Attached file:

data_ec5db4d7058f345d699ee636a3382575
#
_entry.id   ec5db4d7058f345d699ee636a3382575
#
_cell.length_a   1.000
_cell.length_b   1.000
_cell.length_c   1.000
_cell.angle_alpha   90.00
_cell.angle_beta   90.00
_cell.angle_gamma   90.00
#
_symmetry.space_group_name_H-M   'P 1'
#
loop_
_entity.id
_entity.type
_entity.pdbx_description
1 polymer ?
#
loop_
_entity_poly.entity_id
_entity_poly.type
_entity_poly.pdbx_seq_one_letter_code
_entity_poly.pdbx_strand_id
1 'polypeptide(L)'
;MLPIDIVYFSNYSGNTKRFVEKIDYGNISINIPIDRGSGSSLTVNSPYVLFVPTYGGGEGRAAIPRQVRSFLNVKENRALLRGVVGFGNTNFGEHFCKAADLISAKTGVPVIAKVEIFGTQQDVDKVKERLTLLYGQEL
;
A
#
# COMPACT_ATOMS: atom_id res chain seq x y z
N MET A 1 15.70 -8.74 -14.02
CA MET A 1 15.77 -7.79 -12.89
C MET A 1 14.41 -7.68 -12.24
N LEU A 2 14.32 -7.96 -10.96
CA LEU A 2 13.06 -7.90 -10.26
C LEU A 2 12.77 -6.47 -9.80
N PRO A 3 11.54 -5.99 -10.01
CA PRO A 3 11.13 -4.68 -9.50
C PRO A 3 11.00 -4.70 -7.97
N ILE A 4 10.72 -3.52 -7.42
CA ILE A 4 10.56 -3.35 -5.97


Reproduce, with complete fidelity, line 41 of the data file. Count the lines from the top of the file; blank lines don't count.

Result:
CA ILE A 4 10.56 -3.35 -5.97